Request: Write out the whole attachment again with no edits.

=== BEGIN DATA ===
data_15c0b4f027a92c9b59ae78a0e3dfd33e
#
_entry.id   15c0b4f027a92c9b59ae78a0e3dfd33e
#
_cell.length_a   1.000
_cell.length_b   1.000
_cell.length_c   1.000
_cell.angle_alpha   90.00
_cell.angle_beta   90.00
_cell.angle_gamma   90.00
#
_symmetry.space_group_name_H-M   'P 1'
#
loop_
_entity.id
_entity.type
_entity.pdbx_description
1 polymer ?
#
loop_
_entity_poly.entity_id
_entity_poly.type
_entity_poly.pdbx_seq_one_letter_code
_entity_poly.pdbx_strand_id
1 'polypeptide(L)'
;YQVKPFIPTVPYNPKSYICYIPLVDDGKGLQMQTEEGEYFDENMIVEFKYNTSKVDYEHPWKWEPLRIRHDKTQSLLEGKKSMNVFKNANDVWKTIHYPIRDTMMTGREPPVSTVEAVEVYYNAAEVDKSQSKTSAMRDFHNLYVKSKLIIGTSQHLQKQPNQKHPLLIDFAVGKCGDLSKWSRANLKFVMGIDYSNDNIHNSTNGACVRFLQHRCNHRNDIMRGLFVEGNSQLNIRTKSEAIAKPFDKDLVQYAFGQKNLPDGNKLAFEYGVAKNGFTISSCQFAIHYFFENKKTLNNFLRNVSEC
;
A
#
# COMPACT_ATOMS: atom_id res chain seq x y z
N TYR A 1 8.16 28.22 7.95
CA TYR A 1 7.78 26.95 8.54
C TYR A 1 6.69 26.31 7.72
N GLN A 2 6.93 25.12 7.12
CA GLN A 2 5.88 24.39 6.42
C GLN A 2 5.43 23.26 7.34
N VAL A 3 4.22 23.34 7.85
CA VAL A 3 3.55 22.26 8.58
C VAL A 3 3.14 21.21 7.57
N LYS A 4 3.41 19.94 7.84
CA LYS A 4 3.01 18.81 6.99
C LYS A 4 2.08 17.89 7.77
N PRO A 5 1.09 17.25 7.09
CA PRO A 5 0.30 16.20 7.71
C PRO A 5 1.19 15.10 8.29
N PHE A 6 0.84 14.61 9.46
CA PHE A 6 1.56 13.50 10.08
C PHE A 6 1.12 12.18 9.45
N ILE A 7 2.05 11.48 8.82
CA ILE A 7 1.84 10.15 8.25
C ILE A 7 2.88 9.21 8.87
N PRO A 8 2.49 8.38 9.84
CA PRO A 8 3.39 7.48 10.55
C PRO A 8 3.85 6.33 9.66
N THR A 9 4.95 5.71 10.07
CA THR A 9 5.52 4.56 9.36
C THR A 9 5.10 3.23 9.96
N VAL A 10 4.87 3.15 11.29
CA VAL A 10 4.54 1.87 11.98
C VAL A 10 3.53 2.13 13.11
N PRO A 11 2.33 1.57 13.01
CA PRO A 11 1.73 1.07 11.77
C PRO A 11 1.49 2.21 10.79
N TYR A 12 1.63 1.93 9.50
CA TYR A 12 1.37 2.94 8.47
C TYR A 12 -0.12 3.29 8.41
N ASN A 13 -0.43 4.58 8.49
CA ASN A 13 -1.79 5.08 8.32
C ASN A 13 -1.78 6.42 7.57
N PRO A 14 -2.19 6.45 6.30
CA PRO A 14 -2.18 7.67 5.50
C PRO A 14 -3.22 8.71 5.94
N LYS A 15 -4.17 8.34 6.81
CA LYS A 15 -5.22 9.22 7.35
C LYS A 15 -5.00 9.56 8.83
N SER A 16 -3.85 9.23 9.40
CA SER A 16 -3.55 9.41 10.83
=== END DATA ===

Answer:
data_15c0b4f027a92c9b59ae78a0e3dfd33e
#
_entry.id   15c0b4f027a92c9b59ae78a0e3dfd33e
#
_cell.length_a   1.000
_cell.length_b   1.000
_cell.length_c   1.000
_cell.angle_alpha   90.00
_cell.angle_beta   90.00
_cell.angle_gamma   90.00
#
_symmetry.space_group_name_H-M   'P 1'
#
loop_
_entity.id
_entity.type
_entity.pdbx_description
1 polymer ?
#
loop_
_entity_poly.entity_id
_entity_poly.type
_entity_poly.pdbx_seq_one_letter_code
_entity_poly.pdbx_strand_id
1 'polypeptide(L)'
;YQVKPFIPTVPYNPKSYICYIPLVDDGKGLQMQTEEGEYFDENMIVEFKYNTSKVDYEHPWKWEPLRIRHDKTQSLLEGKKSMNVFKNANDVWKTIHYPIRDTMMTGREPPVSTVEAVEVYYNAAEVDKSQSKTSAMRDFHNLYVKSKLIIGTSQHLQKQPNQKHPLLIDFAVGKCGDLSKWSRANLKFVMGIDYSNDNIHNSTNGACVRFLQHRCNHRNDIMRGLFVEGNSQLNIRTKSEAIAKPFDKDLVQYAFGQKNLPDGNKLAFEYGVAKNGFTISSCQFAIHYFFENKKTLNNFLRNVSEC
;
A
#
# COMPACT_ATOMS: atom_id res chain seq x y z
N TYR A 1 8.16 28.22 7.95
CA TYR A 1 7.78 26.95 8.54
C TYR A 1 6.69 26.31 7.72
N GLN A 2 6.93 25.12 7.12
CA GLN A 2 5.88 24.39 6.42
C GLN A 2 5.43 23.26 7.34
N VAL A 3 4.22 23.34 7.85
CA VAL A 3 3.55 22.26 8.58
C VAL A 3 3.14 21.21 7.57
N LYS A 4 3.41 19.94 7.84
CA LYS A 4 3.01 18.81 6.99
C LYS A 4 2.08 17.89 7.77
N PRO A 5 1.09 17.25 7.09
CA PRO A 5 0.30 16.20 7.71
C PRO A 5 1.19 15.10 8.29
N PHE A 6 0.84 14.61 9.46
CA PHE A 6 1.56 13.50 10.08
C PHE A 6 1.12 12.18 9.45
N ILE A 7 2.05 11.48 8.82
CA ILE A 7 1.84 10.15 8.25
C ILE A 7 2.88 9.21 8.87
N PRO A 8 2.49 8.38 9.84
CA PRO A 8 3.39 7.48 10.55
C PRO A 8 3.85 6.33 9.66
N THR A 9 4.95 5.71 10.07
CA THR A 9 5.52 4.56 9.36
C THR A 9 5.10 3.23 9.96
N VAL A 10 4.87 3.15 11.29
CA VAL A 10 4.54 1.87 11.98
C VAL A 10 3.53 2.13 13.11
N PRO A 11 2.33 1.57 13.01
CA PRO A 11 1.73 1.07 11.77
C PRO A 11 1.49 2.21 10.79
N TYR A 12 1.63 1.93 9.50
CA TYR A 12 1.37 2.94 8.47
C TYR A 12 -0.12 3.29 8.41
N ASN A 13 -0.43 4.58 8.49
CA ASN A 13 -1.79 5.08 8.32
C ASN A 13 -1.78 6.42 7.57
N PRO A 14 -2.19 6.45 6.30
CA PRO A 14 -2.18 7.67 5.50
C PRO A 14 -3.22 8.71 5.94
N LYS A 15 -4.17 8.34 6.81
CA LYS A 15 -5.22 9.22 7.35
C LYS A 15 -5.00 9.56 8.83
N SER A 16 -3.85 9.23 9.40
CA SER A 16 -3.55 9.41 10.83